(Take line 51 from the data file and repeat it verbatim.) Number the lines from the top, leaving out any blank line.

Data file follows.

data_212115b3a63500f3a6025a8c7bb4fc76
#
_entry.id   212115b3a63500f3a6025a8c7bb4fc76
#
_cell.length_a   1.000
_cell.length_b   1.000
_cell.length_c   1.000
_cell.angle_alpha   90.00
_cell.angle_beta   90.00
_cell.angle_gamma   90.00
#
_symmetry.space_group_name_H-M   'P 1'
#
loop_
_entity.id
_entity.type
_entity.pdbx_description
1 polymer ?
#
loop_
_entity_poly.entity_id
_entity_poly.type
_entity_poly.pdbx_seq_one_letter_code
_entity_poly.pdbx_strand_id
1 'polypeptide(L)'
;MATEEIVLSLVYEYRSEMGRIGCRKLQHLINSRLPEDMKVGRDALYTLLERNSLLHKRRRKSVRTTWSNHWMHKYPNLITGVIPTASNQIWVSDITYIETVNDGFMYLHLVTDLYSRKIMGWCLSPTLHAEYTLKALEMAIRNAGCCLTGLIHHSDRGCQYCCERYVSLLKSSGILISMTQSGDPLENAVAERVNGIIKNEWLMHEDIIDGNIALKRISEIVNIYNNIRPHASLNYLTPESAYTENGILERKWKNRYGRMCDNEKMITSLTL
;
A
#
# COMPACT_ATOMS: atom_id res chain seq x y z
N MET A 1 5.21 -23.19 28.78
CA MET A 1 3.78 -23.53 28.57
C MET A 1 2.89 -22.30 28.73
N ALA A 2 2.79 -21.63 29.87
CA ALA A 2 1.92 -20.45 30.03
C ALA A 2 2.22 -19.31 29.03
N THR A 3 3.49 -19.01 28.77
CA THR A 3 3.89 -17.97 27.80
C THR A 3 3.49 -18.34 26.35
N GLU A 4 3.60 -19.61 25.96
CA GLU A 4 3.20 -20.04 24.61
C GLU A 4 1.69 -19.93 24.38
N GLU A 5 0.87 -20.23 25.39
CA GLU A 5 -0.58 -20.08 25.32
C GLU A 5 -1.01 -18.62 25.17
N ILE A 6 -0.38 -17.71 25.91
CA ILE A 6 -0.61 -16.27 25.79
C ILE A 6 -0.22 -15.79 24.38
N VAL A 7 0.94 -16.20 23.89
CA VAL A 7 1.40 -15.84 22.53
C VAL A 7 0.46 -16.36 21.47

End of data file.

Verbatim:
C VAL A 7 0.46 -16.36 21.47